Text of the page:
WELCOME ADDRESS BY CAPTAIN KHONG SHEN PING ASSISTANT CHIEF EXECUTIVE, MARITIME AND PORT AUTHORITY OF SINGAPORE AT THE SINGAPORE SHIPPING CONFERENCE 2011 14 APRIL 2011, THURSDAY, AT 0900 HRS GRAND BALLROOM, THE FULLERTON HOTEL SINGAPORE

14 April 2011

Mr Mick Aw, Senior Partner, Moore Stephens LLP Singapore

Distinguished Guests,

Ladies and Gentlemen,

Good morning.

It is my pleasure to join you here today for the Singapore Shipping Conference 2011. I hope it has been an eventful week for you at the 6th Singapore Maritime Week (or SMW) particularly in the areas of business networking and the exchange of views on industry developments and opportunities at the SMW events, such as, the 5th Singapore Maritime Lecture and the Singapore International Maritime Awards.

Key Challenge for Shipping in 2011

When I delivered the opening address at the inaugural Singapore Shipping Conference last April, the industry was just emerging from a rough period and cautiously riding on the recovery of world trade led by Asia in 2010.

This year, it would appear that one of the key challenges faced by the industry is the overcapacity of shipping tonnage which will have an impact on rates and values. While the fleets in the various shipping sectors - tanker, container and dry bulk - have all been forecast to grow in 2011, the demand outlook for the tanker and dry bulk sectors has been projected to be inadequate to absorb the capacity. In the case of the container ships, extensive use of slow steaming is believed to be able to absorb the overcapacity in 2011 .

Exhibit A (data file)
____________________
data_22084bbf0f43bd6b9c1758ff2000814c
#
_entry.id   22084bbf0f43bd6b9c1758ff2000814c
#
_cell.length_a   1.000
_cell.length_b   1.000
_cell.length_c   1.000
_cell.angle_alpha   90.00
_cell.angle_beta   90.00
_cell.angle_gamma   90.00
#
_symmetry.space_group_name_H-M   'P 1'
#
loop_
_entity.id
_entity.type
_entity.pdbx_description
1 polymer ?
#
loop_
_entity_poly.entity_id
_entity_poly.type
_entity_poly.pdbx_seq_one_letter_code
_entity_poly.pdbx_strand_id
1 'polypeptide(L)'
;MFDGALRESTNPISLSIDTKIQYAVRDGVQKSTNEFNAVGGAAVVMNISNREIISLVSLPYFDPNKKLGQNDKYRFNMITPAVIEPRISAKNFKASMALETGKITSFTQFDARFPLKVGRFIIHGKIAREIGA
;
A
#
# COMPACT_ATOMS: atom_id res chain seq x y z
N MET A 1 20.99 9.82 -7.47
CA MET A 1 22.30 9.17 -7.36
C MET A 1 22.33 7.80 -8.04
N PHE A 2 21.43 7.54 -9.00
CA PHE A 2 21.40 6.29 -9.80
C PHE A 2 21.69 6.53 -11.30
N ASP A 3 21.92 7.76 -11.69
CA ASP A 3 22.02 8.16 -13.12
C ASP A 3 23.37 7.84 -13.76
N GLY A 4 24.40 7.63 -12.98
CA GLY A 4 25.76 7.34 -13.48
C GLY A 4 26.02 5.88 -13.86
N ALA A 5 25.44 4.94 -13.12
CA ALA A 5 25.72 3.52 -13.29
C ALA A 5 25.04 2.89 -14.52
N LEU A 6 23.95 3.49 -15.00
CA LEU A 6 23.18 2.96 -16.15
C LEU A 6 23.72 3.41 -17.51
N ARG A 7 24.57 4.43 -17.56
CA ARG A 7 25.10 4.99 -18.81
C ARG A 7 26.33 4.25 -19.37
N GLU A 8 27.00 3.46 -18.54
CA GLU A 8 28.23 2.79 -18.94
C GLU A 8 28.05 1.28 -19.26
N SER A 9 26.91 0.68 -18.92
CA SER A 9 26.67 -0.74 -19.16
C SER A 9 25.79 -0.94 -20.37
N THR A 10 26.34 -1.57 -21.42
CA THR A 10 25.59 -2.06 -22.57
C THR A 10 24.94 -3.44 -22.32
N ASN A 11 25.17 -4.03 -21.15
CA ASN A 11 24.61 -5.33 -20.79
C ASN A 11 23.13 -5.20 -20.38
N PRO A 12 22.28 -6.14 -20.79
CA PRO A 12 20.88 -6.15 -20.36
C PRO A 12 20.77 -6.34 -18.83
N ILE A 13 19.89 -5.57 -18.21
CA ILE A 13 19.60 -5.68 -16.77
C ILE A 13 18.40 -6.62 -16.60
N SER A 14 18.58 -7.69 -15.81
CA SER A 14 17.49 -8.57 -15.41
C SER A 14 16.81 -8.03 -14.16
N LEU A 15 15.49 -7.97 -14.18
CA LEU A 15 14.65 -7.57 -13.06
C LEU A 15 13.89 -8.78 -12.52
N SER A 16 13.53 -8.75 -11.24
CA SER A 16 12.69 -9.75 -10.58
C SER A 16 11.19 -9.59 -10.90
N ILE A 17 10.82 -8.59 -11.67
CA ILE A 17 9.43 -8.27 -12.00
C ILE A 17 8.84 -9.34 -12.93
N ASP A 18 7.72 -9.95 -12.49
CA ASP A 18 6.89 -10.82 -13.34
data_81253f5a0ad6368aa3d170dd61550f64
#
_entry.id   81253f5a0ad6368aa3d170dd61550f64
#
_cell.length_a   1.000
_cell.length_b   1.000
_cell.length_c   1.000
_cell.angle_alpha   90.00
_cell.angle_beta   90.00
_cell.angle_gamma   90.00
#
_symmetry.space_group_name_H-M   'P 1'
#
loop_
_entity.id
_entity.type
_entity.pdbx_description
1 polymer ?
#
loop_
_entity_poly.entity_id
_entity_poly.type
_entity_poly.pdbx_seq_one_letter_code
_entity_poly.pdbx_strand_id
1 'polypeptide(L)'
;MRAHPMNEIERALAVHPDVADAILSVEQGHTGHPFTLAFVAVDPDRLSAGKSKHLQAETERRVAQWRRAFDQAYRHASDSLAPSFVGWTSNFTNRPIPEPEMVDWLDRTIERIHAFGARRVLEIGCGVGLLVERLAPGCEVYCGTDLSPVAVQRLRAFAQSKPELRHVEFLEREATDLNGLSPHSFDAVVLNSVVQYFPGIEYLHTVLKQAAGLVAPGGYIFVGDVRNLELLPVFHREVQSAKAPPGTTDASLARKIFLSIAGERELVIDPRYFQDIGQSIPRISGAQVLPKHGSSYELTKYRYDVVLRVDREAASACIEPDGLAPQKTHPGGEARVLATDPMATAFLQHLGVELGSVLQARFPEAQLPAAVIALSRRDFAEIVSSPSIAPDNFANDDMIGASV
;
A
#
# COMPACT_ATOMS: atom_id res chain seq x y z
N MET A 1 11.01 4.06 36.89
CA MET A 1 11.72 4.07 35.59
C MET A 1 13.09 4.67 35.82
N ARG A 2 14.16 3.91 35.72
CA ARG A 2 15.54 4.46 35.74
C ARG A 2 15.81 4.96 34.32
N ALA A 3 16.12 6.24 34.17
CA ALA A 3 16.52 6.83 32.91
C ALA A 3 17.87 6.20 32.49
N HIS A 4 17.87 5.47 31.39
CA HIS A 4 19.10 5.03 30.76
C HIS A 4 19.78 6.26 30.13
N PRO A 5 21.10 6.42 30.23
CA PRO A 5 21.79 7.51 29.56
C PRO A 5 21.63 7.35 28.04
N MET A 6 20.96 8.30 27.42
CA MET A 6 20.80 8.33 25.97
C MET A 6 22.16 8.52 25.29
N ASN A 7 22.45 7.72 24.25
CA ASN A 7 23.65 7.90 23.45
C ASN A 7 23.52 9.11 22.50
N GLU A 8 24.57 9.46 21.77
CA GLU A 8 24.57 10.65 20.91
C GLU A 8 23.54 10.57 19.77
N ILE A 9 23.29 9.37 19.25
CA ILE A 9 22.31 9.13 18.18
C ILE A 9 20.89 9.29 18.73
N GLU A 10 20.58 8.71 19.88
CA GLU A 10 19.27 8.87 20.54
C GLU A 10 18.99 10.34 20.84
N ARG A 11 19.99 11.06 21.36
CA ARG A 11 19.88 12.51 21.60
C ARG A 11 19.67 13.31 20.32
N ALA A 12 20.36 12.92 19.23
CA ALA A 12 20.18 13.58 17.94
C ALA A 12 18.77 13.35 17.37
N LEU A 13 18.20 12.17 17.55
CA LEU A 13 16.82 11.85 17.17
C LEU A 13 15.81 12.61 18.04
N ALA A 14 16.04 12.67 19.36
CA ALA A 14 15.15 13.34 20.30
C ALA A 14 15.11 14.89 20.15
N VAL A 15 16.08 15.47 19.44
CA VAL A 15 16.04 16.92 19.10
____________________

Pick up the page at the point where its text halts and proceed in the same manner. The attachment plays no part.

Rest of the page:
History has, however, demonstrated the industry's resilience amidst challenging times and its resourcefulness in seizing opportunities to better position itself for the future. The recent January 2011 report by the International Monetary Fund, or IMF, reported that global recovery is underway. This is very encouraging.

In the IMF report, China and India were underscored to continue to pave the way in economic recovery as they have been projected to grow the most rapidly amongst all economies in 2011 and 2012.

Asia's Rising Importance

Today, Asia's rising maritime importance and strong presence in the global market continue to lead the way in economic recovery and fuel the growth in global trade. We can see that Asia accounts for more than 40% of the world's shipping tonnage and about 90% of the global shipbuilding market in tonnage terms ; as well as houses 8 out of 10 of the world's busiest ports in terms of container throughput .

In the shipping finance sector, we also saw Asian banks, particularly Chinese banks, stepping up and responding to the call for financing as the European banks pulled back in 2009. In 2010, the market share of Asian banks in the Top 10 Bookrunners and Top 10 Mandated Lead Arrangers was each over 7%, representing a steady presence in the provision of liquidity to shipping .

These developments underline Asia's growth potential and emphasize the increasing need for maritime businesses to have an Asian presence.

Singapore - The Gateway to Asia

Being strategically located at the crossroads where east meets west, Singapore is well-placed to seize the opportunity to tap on Asia's growth. Singapore's conducive business environment and reliable infrastructure also serve to reinforce her position as a gateway for maritime businesses.